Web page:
Growing inside makes Sorbello’s crops non-dependent on weather or pesticides. Some of the produce could be considered organic, although the farm has not officially acquired the designation because not everything it produces meets organic requirements.
While Sorbello’s delivers its boxes in four New Jersey counties — Gloucester, Salem, Camden and Cumberland — and parts of Delaware, Wilson said delivery will expand within the next 45 days to include all of the continental United States, by UPS. They have the capacity to serve as many as 10,000 CSA members with their current 3,000 acres and 20 greenhouses, Wilson said.
Customer Liz Parks, 41, of Pennsville, said finding the box waiting for her when she gets home on Tuesday afternoons is “like getting a Christmas present.”
“When it arrives, my kids want to open it up right away and see what’s in it,” Parks said. “It’s great to think that a box of vegetables can spark that much excitement among teenagers, but it does. And I feel like I’m always getting more than my money’s worth in that box.”
A recent Sorbello’s delivery included a head of hydroponically grown bib lettuce, green beans, apples, peppers, onions, squash, plum tomatoes, cucumbers, both sweet and white potatoes, carrots, and corn.
Sorbello Farms is among a growing number of CSAs in the region. It is estimated there are a half-dozen in South Jersey, and one of the oldest in the nation, Kimberton, has been operating in Phoenixville, Pa., since 1987.
There are as many as 10,000 CSAs across the country, according to Steven McFadden, a New Mexico-based expert who has written books on the topic and writes a blog called the “Call of the Land.”
“My feeling is that, especially as the uncertainties of climate change and corporate-industrial agriculture intensify, CSA has an important destiny for households and communities in North America, as well as in Europe, Africa, Australia and elsewhere,” McFadden said in a phone interview Friday.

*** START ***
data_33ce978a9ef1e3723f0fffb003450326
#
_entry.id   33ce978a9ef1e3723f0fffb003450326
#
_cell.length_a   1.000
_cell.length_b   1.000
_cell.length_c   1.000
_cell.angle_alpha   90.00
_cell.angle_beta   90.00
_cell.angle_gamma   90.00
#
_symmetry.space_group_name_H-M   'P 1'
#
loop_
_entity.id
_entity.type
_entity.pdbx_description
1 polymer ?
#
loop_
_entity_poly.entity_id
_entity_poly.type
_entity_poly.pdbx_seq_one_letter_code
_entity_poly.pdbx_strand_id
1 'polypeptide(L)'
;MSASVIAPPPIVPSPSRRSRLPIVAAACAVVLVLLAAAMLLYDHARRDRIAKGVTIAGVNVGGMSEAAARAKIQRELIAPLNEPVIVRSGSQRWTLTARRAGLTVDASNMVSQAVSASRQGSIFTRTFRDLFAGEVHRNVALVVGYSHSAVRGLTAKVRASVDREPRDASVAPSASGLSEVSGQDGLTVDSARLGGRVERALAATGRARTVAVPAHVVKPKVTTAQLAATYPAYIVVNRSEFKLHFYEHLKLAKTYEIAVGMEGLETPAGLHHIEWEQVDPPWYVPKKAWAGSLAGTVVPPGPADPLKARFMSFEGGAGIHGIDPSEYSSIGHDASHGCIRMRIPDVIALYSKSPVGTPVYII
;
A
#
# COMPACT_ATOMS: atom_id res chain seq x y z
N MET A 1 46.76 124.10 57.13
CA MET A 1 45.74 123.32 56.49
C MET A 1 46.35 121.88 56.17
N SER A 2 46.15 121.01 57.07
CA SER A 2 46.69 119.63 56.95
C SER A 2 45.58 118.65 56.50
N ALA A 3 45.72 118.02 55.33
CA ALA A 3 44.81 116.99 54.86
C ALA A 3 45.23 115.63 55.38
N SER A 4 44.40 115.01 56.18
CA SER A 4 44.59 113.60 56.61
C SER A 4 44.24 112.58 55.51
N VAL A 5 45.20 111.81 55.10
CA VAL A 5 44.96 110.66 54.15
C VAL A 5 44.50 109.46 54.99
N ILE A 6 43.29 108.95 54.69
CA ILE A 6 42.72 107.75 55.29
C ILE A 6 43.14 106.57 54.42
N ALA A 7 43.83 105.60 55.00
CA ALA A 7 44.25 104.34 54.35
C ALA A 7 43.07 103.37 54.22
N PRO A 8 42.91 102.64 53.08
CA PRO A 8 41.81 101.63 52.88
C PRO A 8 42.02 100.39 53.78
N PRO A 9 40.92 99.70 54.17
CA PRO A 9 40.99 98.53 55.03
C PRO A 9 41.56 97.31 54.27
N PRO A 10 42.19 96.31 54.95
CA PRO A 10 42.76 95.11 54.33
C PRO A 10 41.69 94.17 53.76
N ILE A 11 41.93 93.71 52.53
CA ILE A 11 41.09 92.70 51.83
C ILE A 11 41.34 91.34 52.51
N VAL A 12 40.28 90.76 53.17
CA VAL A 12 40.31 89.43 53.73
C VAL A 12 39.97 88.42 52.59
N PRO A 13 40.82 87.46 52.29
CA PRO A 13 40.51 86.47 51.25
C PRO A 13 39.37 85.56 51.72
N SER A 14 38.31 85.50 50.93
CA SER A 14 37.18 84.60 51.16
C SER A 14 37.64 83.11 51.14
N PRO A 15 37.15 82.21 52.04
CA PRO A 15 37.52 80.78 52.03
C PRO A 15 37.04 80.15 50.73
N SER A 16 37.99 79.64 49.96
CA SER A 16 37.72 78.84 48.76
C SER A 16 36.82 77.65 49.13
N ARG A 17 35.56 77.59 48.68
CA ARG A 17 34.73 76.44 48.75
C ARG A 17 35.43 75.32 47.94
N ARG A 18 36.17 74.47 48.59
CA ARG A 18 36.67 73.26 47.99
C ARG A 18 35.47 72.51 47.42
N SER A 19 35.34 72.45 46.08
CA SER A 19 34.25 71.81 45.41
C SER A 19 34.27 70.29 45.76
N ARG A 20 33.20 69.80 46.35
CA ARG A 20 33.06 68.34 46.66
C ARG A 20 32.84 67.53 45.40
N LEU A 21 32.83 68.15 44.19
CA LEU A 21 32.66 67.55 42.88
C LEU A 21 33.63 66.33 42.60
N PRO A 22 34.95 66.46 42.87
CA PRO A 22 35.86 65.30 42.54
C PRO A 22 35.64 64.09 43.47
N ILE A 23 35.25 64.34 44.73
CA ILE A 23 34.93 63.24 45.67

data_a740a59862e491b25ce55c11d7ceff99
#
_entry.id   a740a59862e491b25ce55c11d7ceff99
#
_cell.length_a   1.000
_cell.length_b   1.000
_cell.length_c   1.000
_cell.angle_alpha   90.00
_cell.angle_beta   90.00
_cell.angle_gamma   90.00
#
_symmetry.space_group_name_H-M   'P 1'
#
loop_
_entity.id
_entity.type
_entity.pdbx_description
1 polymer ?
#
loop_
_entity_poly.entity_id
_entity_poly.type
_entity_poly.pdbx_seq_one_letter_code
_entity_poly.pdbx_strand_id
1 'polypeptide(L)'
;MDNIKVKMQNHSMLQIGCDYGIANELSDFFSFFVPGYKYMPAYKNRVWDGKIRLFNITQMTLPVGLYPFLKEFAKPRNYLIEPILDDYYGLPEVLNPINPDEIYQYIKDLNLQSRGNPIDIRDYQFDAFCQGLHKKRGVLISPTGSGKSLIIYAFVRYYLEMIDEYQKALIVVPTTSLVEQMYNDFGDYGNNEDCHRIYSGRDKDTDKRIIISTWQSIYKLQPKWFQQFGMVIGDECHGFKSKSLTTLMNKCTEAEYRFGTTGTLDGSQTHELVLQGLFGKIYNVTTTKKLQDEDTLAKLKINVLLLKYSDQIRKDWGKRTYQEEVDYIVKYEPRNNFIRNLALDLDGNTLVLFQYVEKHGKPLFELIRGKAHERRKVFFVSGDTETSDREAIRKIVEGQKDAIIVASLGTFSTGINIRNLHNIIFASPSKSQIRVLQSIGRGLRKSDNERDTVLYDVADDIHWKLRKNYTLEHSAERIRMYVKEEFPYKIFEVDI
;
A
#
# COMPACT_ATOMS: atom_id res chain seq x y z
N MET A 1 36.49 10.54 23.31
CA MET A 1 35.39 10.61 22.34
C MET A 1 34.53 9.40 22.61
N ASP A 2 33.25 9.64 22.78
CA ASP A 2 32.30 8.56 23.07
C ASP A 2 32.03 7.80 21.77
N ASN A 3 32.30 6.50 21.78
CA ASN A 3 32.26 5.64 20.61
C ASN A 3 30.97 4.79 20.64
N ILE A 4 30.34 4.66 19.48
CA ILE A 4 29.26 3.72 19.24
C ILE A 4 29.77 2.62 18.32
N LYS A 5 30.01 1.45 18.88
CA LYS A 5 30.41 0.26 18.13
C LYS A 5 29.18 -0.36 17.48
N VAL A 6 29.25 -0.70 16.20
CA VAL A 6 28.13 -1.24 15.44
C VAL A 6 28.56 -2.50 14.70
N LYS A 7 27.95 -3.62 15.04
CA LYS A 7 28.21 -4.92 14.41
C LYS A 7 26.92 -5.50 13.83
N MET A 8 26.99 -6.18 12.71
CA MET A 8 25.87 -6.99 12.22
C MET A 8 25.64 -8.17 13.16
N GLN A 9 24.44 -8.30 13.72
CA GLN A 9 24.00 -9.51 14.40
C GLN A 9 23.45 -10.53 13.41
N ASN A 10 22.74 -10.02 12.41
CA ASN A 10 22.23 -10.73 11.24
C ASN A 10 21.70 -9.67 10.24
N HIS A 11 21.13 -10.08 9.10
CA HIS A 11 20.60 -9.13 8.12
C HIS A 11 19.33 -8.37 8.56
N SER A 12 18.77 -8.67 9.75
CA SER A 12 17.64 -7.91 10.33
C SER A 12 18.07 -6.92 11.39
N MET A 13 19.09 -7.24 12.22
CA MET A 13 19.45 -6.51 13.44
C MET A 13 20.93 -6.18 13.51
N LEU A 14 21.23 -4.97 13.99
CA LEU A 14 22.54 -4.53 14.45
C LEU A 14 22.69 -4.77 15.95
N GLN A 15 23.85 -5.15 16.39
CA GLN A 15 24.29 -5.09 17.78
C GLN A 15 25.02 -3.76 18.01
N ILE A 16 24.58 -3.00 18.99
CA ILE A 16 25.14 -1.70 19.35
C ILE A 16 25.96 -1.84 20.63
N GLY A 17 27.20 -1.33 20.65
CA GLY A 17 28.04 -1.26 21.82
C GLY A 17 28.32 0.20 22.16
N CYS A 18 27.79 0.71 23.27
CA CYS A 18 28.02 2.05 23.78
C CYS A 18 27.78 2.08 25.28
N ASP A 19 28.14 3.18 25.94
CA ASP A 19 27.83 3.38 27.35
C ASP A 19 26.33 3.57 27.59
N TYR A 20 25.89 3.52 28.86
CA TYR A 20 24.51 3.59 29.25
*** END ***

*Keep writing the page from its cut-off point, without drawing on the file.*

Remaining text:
McFadden said, however, that CSAs may be reaching a plateau — precisely because of grocery and meal-delivery services such as Blue Apron and others.
“A CSA delivery actually requires you to figure out what to cook to utilize the produce that is sent to you,” McFadden said. “Services like Blue Apron take the guesswork out of it.”
McFadden said CSAs operate under various operating methods and missions. Some are faith-based operations — an area that he says is expanding — while others focus on eco-agriculture, such as using less water and fewer or no pesticides.
The pricing and contents of the boxes vary, too.
Sorbello’s CSA members pay a $25 annual fee and then receive weekly or bi-weekly shipments of produce at $25 a box, including delivery.
At A.T. Buzby Farms CSA in Woodstown, Salem County, where the family has operated a farm market and a wholesale produce operation since 1981, a CSA began operation seven years ago. Buzby’s members pay upfront — $495 for a full share to feed up to a family of eight or $275 for a half share — for a 20-week growing season.
“As farmers, we appreciate the fact that people have begun to care where their food comes from,” said Dawn Buzby, who started the farm with her husband, Andrew.